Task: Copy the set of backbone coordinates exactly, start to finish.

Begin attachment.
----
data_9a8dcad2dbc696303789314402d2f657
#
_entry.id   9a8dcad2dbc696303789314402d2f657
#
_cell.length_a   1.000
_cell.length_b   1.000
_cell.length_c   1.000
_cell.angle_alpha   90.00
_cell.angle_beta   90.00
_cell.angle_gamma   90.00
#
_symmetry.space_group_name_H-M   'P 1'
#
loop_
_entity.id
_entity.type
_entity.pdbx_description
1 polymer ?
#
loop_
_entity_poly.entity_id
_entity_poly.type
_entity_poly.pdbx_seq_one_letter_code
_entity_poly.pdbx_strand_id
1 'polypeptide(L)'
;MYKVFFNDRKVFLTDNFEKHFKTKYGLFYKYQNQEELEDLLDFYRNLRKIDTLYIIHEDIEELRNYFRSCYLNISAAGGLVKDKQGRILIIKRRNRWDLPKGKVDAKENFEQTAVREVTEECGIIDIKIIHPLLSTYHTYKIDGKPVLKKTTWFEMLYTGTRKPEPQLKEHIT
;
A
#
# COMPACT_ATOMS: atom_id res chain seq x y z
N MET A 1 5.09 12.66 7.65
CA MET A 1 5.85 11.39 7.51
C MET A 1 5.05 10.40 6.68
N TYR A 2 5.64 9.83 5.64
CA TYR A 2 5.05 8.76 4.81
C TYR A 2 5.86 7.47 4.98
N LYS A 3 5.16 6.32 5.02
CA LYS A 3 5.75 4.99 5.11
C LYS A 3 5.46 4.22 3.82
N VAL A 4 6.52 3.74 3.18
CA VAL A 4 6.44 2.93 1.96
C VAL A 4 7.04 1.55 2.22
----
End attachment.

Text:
data_9a8dcad2dbc696303789314402d2f657
#
_entry.id   9a8dcad2dbc696303789314402d2f657
#
_cell.length_a   1.000
_cell.length_b   1.000
_cell.length_c   1.000
_cell.angle_alpha   90.00
_cell.angle_beta   90.00
_cell.angle_gamma   90.00
#
_symmetry.space_group_name_H-M   'P 1'
#
loop_
_entity.id
_entity.type
_entity.pdbx_description
1 polymer ?
#
loop_
_entity_poly.entity_id
_entity_poly.type
_entity_poly.pdbx_seq_one_letter_code
_entity_poly.pdbx_strand_id
1 'polypeptide(L)'
;MYKVFFNDRKVFLTDNFEKHFKTKYGLFYKYQNQEELEDLLDFYRNLRKIDTLYIIHEDIEELRNYFRSCYLNISAAGGLVKDKQGRILIIKRRNRWDLPKGKVDAKENFEQTAVREVTEECGIIDIKIIHPLLSTYHTYKIDGKPVLKKTTWFEMLYTGTRKPEPQLKEHIT
;
A
#
# COMPACT_ATOMS: atom_id res chain seq x y z
N MET A 1 5.09 12.66 7.65
CA MET A 1 5.85 11.39 7.51
C MET A 1 5.05 10.40 6.68
N TYR A 2 5.64 9.83 5.64
CA TYR A 2 5.05 8.76 4.81
C TYR A 2 5.86 7.47 4.98
N LYS A 3 5.16 6.32 5.02
CA LYS A 3 5.75 4.99 5.11
C LYS A 3 5.46 4.22 3.82
N VAL A 4 6.52 3.74 3.18
CA VAL A 4 6.44 2.93 1.96
C VAL A 4 7.04 1.55 2.22